How To Prune A  Rosemary

Rosemary do not require pruning, however respond very well to it for shaping purposes and to harvest and use for culinary purposes. 


During the Active Growth Season

Rosemary is an herb extensively used in cooking. If you are not pruning it regular to harvest the stems and leaves, and you want to control the growth and keep the plant more dense, you can prune lightly throughout the growing season. Make sure when you are pruning to NEVER prune to a point beyond the older, woody stems. Take off no more than 5 inches at a time. 

Note:  Cease pruning of Rosemary 6 to 8 weeks prior to the average first frost date in your area.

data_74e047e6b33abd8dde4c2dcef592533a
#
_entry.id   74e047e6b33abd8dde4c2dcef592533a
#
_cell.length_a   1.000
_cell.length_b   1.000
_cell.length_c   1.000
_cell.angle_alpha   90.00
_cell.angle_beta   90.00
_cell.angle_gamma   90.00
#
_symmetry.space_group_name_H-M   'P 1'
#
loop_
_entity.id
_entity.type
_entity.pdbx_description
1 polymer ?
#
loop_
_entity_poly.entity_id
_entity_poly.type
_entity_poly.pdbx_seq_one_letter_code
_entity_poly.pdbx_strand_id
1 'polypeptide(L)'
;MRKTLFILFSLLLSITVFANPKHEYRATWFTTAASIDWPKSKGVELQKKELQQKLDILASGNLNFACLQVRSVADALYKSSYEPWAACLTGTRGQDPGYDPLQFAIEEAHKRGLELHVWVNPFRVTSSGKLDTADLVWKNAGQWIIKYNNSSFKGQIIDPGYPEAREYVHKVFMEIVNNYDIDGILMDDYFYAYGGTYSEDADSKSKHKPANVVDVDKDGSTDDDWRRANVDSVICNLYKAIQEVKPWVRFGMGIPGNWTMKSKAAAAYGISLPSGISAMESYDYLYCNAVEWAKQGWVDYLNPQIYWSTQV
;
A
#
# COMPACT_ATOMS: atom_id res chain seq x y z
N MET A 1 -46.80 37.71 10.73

Hard Pruning In Late Winter

Rosemary plants respond well to a hard pruning in late winter or very early spring, when the plant is not actively growing. When pruned in winter, the plant grows back in spring looking better than ever. At this time, you can cut back a rosemary to about half it's size/height. Avoid pruning beyond a point on a stem where there are no leaves. 


Tree Forming and Topiary

If you start when the plant is young, Rosemary can be pruned into a small tree or various shapes. The most popular shapes are cone or pyramid and globe. 

To form a small tree, as the plant grows, simply cut the shoots off the bottom of the main stem/trunk. As the growth continues the growing tips of the other stems should be snipped off. This will encourage lateral growth and you will soon have a very bushy top. The plant can be left to grow naturally or be trimmed back once it reaches the ideal size.

 



Plant Long & Prosper!